Fiscal Crisis Corrections - Rethinking Policies and Procedures - Vera Institute
States across the United States are facing the worst fiscal crisis in years. All but two states are dealing with budget deficits, and spending is being cut across the board. Second only to Medicaid, corrections has become the fastest growing general fund expenditure in the United States. Considered off limits for many years, corrections budgets are now subject to these same cuts. Based on a survey of enacted FY2010 state budgets and other recent sentencing and corrections legislation, this new report from Vera’s Center on Sentencing and Corrections found that at least 26 states have reversed the trend of recent decades and cut funding for corrections. This report examines the form of these cuts, including reductions in operational costs, reforms in release policy, and strategies for reducing recidivism, and it highlights some of the innovations that states are pursuing for long-term savings while also maintaining public safety. Click here to read the report.
The Prisoner Reentry Institute at John Jay College of Criminal Justice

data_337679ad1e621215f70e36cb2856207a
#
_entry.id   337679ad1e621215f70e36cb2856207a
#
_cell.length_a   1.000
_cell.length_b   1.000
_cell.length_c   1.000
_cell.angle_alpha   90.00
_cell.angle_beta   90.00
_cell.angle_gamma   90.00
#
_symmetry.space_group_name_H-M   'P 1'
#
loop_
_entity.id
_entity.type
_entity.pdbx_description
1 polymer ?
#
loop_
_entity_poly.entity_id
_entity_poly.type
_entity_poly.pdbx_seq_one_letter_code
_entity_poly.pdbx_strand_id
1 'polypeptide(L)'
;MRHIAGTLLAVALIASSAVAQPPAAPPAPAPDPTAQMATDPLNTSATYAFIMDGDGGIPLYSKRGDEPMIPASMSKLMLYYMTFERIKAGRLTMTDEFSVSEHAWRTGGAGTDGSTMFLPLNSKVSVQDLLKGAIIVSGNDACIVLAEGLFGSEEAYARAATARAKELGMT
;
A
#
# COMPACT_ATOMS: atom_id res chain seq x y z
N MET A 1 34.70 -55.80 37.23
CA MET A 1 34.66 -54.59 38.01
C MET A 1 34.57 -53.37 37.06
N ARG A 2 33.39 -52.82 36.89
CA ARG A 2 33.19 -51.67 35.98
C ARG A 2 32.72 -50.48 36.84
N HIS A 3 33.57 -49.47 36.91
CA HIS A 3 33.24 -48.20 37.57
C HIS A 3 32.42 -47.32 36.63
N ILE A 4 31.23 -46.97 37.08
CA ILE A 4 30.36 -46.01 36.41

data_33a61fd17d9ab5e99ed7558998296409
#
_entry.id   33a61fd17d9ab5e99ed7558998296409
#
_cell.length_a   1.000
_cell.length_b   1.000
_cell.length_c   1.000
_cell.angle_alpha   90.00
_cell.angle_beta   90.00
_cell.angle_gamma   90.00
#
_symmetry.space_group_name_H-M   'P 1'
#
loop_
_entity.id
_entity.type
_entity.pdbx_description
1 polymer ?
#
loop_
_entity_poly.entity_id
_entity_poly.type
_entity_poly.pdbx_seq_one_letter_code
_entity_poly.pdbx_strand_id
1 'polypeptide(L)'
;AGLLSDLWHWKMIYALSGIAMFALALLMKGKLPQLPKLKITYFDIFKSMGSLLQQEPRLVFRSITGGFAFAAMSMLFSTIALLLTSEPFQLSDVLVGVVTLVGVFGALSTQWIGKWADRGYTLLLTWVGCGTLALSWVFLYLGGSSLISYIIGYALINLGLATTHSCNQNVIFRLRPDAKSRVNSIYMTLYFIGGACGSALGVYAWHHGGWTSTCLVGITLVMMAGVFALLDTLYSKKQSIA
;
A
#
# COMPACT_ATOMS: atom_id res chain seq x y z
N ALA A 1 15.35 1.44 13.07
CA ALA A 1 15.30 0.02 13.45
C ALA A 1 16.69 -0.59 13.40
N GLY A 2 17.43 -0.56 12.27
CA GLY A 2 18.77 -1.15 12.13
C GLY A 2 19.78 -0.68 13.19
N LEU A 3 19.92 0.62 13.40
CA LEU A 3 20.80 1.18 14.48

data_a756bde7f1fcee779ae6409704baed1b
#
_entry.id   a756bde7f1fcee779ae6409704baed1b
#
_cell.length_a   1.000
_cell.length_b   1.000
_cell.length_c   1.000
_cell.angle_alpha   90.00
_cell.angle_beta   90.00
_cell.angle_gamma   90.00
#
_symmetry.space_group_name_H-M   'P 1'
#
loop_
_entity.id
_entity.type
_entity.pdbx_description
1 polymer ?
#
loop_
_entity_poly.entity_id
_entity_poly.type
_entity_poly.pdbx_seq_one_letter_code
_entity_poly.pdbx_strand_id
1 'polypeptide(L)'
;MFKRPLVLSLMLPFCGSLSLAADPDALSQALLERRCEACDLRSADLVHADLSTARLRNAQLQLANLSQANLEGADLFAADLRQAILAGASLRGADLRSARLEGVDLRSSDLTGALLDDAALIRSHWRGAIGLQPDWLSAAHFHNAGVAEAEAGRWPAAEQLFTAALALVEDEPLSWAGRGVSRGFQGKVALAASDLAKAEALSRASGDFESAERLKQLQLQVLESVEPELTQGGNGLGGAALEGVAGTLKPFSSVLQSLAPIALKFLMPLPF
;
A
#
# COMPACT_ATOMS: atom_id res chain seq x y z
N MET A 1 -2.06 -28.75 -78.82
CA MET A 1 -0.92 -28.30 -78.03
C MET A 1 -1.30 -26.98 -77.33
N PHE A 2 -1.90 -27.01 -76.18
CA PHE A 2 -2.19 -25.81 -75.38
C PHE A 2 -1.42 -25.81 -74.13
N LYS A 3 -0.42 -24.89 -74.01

The Institute was established in February 2005 and is housed within the Office of Continuing and Professional Studies. The mission of the Prisoner Reentry Institute is to spur innovation and improve practice in the field of reentry by advancing knowledge; translating research into effective policy and service delivery; and fostering effective partnerships between criminal justice and non-criminal justice disciplines. Click here to read their findings.
Reentry Mapping Guide - Urban Institute
As the number of people being released from prison and returning home each year has continued to grow, communities across the country have become increasingly aware of the impact of prisoner reentry in their jurisdictions.Many communities are engaged in efforts to address the needs of returning prisoners as well as the families and neighborhoods to which they are returning. Analysis and mapping of local-level data on prisoner reentry can inform and improve these community efforts to address reentry, from the policy decisions of local governments to a neighborhood church’s outreach to returning prisoners.This brief is designed to equip organizations with strategies for effectively disseminating reentry-related mapping and analysis findings. The brief outlines key elements of the process and offers specific recommendations based on the experiences of the Reentry Mapping Network sites. Click here to read their pdf report findings.